• "crisp": It uses crisp equality for all attributes and we set the parameter type.relation = "crisp". In this case, we only have R(x_i, x_j) = 0 which means the object x_i is completely different from x_j, and otherwise if R(x_i, x_j) = 1.

• "custom": this value means that we define our own equation for the indiscernibility relation. The equation should be defined in parameter FUN.relation.

type.relation = c("custom", <FUN.relation>)

The function FUN.relation should consist of three arguments which are decision.table, x, and y, where x and y represent two objects which we want to compare. It should be noted that the user must ensure that the values of this equation are always between 0 and 1. An example can be seen in Section Examples.

Beside the above type.relation, we provide several options of values for the type.aggregation parameter. The following is a description about it.

• type.aggregation = c("crisp"): It uses crisp equality for all attributes.

• type.aggregation = c("t.tnorm", <t.tnorm operator>): It means we are using "t.tnorm" aggregation which is a triangular norm operator with a specified operator t.tnorm as follows:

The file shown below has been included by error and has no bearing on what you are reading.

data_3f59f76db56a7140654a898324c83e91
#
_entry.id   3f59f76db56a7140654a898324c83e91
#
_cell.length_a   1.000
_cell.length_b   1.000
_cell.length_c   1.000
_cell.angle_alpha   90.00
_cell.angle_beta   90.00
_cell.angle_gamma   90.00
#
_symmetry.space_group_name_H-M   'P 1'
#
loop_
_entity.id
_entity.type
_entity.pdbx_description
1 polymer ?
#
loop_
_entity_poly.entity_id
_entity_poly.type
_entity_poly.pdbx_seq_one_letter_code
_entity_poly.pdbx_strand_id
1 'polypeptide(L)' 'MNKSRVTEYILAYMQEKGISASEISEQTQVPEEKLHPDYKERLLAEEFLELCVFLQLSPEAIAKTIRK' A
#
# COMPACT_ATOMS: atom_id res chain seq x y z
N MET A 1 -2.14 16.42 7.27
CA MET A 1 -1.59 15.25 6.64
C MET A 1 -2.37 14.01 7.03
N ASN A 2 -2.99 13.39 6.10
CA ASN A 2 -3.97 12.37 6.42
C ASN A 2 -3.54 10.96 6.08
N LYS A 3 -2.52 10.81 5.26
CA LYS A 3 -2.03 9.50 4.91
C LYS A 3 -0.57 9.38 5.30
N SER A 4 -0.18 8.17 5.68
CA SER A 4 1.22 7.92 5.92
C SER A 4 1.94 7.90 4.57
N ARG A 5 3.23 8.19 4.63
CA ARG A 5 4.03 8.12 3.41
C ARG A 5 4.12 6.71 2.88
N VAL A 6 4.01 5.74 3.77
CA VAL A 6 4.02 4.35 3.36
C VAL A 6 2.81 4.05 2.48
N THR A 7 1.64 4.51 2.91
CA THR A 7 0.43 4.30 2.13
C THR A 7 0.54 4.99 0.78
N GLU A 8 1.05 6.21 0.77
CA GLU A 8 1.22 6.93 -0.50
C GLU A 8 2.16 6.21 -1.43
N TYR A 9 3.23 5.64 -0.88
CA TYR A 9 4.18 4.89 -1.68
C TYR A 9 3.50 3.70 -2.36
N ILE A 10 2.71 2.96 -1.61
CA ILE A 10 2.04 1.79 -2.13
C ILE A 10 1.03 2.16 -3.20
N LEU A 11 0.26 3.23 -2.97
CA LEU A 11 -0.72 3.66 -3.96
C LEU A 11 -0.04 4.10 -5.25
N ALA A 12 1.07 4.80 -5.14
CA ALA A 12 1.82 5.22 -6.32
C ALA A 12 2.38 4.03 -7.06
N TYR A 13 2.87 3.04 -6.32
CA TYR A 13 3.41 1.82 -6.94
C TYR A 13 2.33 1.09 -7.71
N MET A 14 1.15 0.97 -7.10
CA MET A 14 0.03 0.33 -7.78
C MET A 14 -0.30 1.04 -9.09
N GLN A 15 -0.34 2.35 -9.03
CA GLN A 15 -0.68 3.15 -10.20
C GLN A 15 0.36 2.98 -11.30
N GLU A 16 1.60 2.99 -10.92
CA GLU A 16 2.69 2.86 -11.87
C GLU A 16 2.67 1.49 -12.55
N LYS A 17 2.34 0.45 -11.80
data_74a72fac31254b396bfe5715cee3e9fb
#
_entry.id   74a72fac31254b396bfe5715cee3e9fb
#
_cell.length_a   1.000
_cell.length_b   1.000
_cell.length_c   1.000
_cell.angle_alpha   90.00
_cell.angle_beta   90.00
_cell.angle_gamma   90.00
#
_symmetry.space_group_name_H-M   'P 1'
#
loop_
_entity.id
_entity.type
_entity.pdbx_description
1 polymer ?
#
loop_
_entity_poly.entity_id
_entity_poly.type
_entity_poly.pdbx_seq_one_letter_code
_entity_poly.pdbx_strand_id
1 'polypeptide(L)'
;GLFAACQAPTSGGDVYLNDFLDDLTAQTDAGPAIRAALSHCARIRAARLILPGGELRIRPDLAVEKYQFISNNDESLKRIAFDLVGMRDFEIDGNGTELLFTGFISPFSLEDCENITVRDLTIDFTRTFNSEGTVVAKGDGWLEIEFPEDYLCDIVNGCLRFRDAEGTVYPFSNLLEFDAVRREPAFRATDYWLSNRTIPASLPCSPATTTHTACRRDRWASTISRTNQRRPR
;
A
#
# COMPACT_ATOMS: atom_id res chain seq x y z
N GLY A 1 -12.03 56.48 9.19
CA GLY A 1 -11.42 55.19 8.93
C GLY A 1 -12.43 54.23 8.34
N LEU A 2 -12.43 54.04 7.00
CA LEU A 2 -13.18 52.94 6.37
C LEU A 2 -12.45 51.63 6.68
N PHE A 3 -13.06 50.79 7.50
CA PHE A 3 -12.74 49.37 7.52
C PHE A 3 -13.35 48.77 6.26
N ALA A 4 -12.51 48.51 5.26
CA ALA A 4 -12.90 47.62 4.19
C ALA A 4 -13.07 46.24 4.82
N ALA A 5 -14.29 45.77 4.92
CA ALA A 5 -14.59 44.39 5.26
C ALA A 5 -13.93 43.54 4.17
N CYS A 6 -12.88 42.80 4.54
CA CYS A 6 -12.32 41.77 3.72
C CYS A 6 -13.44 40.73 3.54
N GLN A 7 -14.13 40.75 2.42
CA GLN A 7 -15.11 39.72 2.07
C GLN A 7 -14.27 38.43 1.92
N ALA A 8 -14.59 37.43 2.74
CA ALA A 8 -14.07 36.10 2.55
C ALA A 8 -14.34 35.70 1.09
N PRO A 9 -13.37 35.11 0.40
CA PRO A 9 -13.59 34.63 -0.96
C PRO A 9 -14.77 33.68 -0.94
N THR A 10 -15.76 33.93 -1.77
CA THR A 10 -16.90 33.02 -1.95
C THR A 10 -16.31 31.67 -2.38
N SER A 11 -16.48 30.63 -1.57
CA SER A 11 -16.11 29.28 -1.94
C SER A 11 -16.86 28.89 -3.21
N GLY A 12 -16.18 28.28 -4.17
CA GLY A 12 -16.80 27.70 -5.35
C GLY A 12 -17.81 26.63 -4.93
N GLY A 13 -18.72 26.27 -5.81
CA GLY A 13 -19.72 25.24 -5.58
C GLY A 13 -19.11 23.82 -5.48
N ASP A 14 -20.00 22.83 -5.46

• "min": standard t-norm i.e., min(x_1, x_2).

• "hamacher": hamacher product i.e., (x_1 * x_2)/(x_1 + x_2 - x_1 * x_2).

• "yager": yager class i.e., 1 - min(1, ((1 - x_1) + (1 - x_2))).

• "product": product t-norm i.e., (x_1 * x_2).

• "lukasiewicz": lukasiewicz's t-norm (default) i.e., max(x_2 + x_1 - 1, 0).

• "t.cos": T_{cos}t-norm i.e., max(x_1 * x_2 - √{1 - x_1^2}√{1 - x_2^2, 0}).

• FUN.tnorm: It is a user-defined function for "t.tnorm". It has to have two arguments, for example:

FUN.tnorm <- function(left.side, right.side)

if ((left.side + right.side) > 1)

return(min(left.side, right.side))

else return(0)

The default value is type.aggregation = c("t.tnorm", "lukasiewicz").